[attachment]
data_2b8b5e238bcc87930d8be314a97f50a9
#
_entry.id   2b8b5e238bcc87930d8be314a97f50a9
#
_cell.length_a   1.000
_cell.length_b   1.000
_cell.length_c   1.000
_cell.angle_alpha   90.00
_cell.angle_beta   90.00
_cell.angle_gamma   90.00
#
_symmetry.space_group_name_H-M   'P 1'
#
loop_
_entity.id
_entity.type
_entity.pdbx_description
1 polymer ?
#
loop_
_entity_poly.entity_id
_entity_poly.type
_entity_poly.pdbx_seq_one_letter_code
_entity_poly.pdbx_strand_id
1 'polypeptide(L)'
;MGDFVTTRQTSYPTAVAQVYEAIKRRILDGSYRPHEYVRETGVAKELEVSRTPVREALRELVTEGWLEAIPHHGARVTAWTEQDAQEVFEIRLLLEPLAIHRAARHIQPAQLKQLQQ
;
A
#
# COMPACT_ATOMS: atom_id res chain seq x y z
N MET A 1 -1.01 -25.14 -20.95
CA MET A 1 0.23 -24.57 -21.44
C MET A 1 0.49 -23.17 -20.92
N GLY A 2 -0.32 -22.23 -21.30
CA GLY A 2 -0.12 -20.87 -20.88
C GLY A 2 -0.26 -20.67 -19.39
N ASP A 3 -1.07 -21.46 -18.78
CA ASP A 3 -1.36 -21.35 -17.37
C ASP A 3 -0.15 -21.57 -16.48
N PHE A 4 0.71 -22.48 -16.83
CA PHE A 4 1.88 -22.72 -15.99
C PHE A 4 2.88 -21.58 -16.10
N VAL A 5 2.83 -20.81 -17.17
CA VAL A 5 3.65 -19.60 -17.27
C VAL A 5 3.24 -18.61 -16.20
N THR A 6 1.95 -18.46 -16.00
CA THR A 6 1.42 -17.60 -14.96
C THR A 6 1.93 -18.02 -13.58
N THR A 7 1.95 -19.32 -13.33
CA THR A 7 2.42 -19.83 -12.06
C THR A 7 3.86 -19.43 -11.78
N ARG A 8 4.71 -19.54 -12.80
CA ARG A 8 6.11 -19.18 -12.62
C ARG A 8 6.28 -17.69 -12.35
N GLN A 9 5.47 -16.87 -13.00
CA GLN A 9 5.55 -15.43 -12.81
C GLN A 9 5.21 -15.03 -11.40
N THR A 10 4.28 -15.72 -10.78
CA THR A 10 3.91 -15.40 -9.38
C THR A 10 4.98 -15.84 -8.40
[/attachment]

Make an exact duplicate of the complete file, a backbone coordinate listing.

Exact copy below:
data_2b8b5e238bcc87930d8be314a97f50a9
#
_entry.id   2b8b5e238bcc87930d8be314a97f50a9
#
_cell.length_a   1.000
_cell.length_b   1.000
_cell.length_c   1.000
_cell.angle_alpha   90.00
_cell.angle_beta   90.00
_cell.angle_gamma   90.00
#
_symmetry.space_group_name_H-M   'P 1'
#
loop_
_entity.id
_entity.type
_entity.pdbx_description
1 polymer ?
#
loop_
_entity_poly.entity_id
_entity_poly.type
_entity_poly.pdbx_seq_one_letter_code
_entity_poly.pdbx_strand_id
1 'polypeptide(L)'
;MGDFVTTRQTSYPTAVAQVYEAIKRRILDGSYRPHEYVRETGVAKELEVSRTPVREALRELVTEGWLEAIPHHGARVTAWTEQDAQEVFEIRLLLEPLAIHRAARHIQPAQLKQLQQ
;
A
#
# COMPACT_ATOMS: atom_id res chain seq x y z
N MET A 1 -1.01 -25.14 -20.95
CA MET A 1 0.23 -24.57 -21.44
C MET A 1 0.49 -23.17 -20.92
N GLY A 2 -0.32 -22.23 -21.30
CA GLY A 2 -0.12 -20.87 -20.88
C GLY A 2 -0.26 -20.67 -19.39
N ASP A 3 -1.07 -21.46 -18.78
CA ASP A 3 -1.36 -21.35 -17.37
C ASP A 3 -0.15 -21.57 -16.48
N PHE A 4 0.71 -22.48 -16.83
CA PHE A 4 1.88 -22.72 -15.99
C PHE A 4 2.88 -21.58 -16.10
N VAL A 5 2.83 -20.81 -17.17
CA VAL A 5 3.65 -19.60 -17.27
C VAL A 5 3.24 -18.61 -16.20
N THR A 6 1.95 -18.46 -16.00
CA THR A 6 1.42 -17.60 -14.96
C THR A 6 1.93 -18.02 -13.58
N THR A 7 1.95 -19.32 -13.33
CA THR A 7 2.42 -19.83 -12.06
C THR A 7 3.86 -19.43 -11.78
N ARG A 8 4.71 -19.54 -12.80
CA ARG A 8 6.11 -19.18 -12.62
C ARG A 8 6.28 -17.69 -12.35
N GLN A 9 5.47 -16.87 -13.00
CA GLN A 9 5.55 -15.43 -12.81
C GLN A 9 5.21 -15.03 -11.40
N THR A 10 4.28 -15.72 -10.78
CA THR A 10 3.91 -15.40 -9.38
C THR A 10 4.98 -15.84 -8.40